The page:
As aircraft efficiency and performance improve and fuel prices stay low, we are seeing a rise in extremely long flights. While direct flights between distant cities are appealing, will passengers really want to spend so long in economy class? Some things can help, but it will still be an endurance exercise.
The newest aircraft, such as the A350, Boeing 787, and the upcoming 777X, offer many advantages. They are more efficient and cheaper to operate and are pushing range further. Combined with low fuel prices, this has led to longer flights than ever before being introduced in the past few years.
Singapore Airlines currently flies the longest ultra long-haul route from Singapore to New York route – 15,358 kilometers. There are many other though – including Qantas’ longest route of 14,500 kilometers from Perth to London. Qantas has also operated direct flights from Sydney to London and New York. These were test flights as part of its Project Sunrise, but it plans to launch these commercially with new A350-1000 aircraft, perhaps as soon as 2024.
At just over 17,000 kilometers, Sydney to London would be an up to 20-hour flight. Qantas sees the business case for these flights obviously lying with passengers prepared to pay for the convenience of direct flights, rather than making stops or transfers. Post-COVID, this could be boosted by changing travel and entry restrictions for connecting countries and passengers keen to minimize contact and exposure.
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All about the cabin
As with any flight, comfort and enjoyment will come down to the seat and personal space. It is much easier to cope with a suite or just a flatbed and table area than a row of three standard economy seats.
Singapore Airlines sets the bar high with its ultra long-haul flight to New York. It uses a specially modified A350ULR aircraft and fits it out with just business and premium economy class. Qantas does not plan this for its London or New York and says it will equip the A350-1000 with four cabins and a capacity of around 300 passengers. In reality, most airlines are likely to do this. The economics of having a business-heavy aircraft may work out for some routes, but economy class is going to be needed for most.
Qantas has indicated it will develop a new cabin for these flights on the A350, but nothing has yet been revealed. For London to Perth with the 787, it used its standard economy class. Despite this, the route was popular, achieving an impressive 94% load factor. This, of course, would also mean a busy economy cabin.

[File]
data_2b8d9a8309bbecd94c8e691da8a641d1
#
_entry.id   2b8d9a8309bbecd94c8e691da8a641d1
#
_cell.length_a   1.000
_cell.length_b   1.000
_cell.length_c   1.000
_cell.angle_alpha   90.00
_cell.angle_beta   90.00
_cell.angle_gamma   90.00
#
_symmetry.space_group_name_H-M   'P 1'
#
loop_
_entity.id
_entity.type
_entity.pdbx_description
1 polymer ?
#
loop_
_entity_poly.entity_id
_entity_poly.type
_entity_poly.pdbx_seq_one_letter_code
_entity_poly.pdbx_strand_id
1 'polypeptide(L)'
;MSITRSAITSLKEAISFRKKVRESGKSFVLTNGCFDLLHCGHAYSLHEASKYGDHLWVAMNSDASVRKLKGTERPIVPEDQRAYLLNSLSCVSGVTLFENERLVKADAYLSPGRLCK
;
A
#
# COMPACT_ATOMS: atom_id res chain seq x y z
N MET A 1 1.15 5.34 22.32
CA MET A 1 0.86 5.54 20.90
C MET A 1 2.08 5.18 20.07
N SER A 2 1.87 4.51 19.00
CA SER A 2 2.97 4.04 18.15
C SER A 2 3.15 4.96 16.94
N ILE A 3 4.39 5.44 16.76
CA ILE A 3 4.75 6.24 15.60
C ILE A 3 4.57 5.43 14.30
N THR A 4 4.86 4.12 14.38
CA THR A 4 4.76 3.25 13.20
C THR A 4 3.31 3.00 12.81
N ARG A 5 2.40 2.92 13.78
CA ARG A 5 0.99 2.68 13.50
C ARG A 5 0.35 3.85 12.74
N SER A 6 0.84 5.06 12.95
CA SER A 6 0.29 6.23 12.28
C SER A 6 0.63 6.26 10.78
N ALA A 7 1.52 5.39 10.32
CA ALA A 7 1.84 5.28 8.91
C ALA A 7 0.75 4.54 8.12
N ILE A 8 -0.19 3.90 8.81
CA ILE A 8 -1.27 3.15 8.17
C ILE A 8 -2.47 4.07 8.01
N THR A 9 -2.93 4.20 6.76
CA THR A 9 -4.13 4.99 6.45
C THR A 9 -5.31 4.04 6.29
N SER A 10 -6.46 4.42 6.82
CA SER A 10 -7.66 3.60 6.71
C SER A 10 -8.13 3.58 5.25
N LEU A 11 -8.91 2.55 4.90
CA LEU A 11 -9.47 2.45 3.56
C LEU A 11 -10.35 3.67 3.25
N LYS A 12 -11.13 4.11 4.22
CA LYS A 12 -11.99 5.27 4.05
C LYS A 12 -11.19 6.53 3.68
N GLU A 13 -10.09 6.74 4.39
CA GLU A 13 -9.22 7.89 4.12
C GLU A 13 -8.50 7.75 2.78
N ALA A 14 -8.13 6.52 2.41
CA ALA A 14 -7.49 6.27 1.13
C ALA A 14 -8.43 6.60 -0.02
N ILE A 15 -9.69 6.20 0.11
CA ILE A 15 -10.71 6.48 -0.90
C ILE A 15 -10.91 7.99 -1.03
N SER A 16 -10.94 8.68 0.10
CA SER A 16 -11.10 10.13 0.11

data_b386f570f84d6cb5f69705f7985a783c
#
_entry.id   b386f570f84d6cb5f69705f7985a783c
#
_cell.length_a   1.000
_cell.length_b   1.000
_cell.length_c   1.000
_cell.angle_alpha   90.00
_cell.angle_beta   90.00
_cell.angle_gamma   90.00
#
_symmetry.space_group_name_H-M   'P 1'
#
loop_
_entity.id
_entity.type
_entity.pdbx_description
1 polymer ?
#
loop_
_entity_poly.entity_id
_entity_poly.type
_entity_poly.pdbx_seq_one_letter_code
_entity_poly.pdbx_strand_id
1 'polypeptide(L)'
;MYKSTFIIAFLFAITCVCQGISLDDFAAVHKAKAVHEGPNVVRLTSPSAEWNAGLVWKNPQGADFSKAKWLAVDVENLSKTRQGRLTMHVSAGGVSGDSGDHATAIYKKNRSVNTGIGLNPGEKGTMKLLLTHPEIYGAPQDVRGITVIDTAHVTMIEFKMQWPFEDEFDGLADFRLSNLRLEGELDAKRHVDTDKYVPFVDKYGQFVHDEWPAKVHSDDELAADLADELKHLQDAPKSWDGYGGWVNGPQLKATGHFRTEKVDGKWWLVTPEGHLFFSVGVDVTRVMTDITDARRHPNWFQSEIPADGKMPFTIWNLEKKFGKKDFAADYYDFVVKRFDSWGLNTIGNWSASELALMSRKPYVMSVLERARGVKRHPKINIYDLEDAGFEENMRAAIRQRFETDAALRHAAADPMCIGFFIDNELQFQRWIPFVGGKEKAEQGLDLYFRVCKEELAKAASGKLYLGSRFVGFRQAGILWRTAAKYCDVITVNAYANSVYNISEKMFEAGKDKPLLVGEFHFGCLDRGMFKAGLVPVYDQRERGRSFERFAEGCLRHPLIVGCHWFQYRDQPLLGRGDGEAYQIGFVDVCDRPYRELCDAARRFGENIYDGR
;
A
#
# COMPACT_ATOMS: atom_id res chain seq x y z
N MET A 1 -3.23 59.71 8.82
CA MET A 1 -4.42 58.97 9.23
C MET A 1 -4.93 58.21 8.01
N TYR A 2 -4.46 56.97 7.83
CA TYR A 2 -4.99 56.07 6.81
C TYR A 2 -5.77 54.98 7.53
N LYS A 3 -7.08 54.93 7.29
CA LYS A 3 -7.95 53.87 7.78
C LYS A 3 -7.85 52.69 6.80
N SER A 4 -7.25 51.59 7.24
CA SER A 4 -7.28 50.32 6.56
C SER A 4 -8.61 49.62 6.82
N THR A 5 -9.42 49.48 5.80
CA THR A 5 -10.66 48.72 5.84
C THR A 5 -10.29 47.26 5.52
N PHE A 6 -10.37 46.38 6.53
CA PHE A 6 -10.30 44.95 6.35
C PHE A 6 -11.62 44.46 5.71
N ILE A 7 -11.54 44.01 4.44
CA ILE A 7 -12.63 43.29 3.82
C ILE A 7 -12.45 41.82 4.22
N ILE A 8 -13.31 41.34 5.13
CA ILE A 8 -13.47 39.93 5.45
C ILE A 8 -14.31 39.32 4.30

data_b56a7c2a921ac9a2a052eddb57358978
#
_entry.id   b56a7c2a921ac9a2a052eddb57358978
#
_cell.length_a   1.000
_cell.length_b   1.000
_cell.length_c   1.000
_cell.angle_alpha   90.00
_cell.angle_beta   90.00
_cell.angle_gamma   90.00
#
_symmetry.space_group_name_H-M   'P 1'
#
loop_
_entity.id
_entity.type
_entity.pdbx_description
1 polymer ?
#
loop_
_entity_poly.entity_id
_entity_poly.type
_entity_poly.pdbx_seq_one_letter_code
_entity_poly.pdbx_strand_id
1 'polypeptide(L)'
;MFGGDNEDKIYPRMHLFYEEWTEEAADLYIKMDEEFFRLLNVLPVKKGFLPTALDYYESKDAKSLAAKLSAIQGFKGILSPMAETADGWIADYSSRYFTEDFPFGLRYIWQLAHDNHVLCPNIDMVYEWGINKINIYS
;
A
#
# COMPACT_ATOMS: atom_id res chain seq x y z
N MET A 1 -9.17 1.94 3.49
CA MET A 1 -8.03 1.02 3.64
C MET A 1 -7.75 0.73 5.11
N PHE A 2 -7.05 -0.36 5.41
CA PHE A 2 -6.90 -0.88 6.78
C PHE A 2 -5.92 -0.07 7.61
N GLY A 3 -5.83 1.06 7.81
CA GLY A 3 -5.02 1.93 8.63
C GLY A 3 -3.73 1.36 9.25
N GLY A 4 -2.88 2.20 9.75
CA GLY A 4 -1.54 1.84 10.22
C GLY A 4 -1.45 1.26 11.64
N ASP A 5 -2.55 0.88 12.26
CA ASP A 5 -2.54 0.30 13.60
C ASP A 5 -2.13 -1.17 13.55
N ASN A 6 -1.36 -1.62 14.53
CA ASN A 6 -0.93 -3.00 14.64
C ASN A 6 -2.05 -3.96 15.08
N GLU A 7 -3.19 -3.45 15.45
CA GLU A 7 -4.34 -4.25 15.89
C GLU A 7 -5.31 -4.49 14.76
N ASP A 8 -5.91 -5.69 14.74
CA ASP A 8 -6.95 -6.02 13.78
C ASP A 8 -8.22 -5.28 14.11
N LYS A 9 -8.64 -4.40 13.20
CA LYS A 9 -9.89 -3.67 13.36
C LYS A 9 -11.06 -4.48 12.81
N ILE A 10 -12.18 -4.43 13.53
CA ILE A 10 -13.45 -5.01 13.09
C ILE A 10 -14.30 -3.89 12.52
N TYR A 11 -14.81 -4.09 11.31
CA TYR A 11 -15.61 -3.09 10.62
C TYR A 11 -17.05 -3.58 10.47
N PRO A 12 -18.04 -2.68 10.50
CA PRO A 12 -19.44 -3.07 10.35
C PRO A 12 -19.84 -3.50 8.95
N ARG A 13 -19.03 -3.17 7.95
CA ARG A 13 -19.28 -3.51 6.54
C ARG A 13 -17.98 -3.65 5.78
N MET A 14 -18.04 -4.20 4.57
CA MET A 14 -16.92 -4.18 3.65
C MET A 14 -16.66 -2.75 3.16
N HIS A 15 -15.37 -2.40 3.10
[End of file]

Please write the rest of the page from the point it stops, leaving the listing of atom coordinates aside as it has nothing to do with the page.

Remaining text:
Changes to economy
Qantas’s early ideas under Project Sunrise included bunk beds, gyms, work, café spaces, and even a creche. But as reality hit, the airline dropped these. Hopefully, though, there will be some provision of more comfortable seats and perhaps a bit of extra room. Although, as we have seen many times, this is not a direction many airlines tend to move in. There are some ideas around though that could help, such as staggered seating.
Simpler additions, such as better noise-canceling headsets and virtual reality headsets, could help. This can make a surprising difference to a flight, just as passengers found in the early days of inflight entertainment reduction. Better (and affordable or free) internet access and charging ability will also greatly help.
Cabin space will also be critical. To survive 20-hour flights, passengers will want to move around, which needs to be recognized by airlines. Having larger bathrooms and dedicated space away from the seat will definitely help.
Looking further ahead, we might see more significant advances to economy class that will help ultra long-haul. Cubicle-style seating is possible post-COVID, and this would aid privacy too. Double-deck seating has also been discussed and could realistically offer lie-flat seats in economy class. A proposal for this from Zephry reached 700% of its funding target earlier in 2021 – something that airlines surely cannot ignore.
Helping passengers cope
Seating is not the only way to make flights better for passengers. Qantas Project Sunrise flights have involved extensive tests and experimentation with passengers (and crew). This has involved exercise, stretching, and even yoga onboard. A great idea, but this is very much up to each passenger. And will there really be space in a full economy cabin for anything meaningful to take place?
Food and drink are another consideration. Getting this right could make passengers more comfortable. Again, Qantas has experimented with this as part of Project Sunrise. Airlines can offer meals and eating and hydrating guidelines to help passengers.
Long-haul on a narrowbody as well
It’s not just ultra long-haul flights that will introduce new onboard experiences for passengers. An even more noticeable shift from many airlines is the use of narrowbody aircraft for longer routes. The A321LR already has started this, but the upcoming A321XLR will take it much further – hopefully entering service in 2023.
It will offer a range of up to 4,700 NM (8,700 kilometers). This opens up plenty of current long-haul widebody routes to narrowbodies. Transatlantic for sure, but also transpacific routes from Asia, and plenty of options from the Middle East.
This brings different challenges for passengers than the lengths of the ultra-long-haul routes. Narrowbody aircraft have much less space to offer, and even eight-hour flights could be uncomfortable in standard economy (for the crew and passengers). Again, there are more innovations underway in business class but limited possibilities in economy.
Are you excited about the possibilities of longer routes? What would your strategy be for coping with such a long flight in economy class? Feel free to share your thoughts in the comments.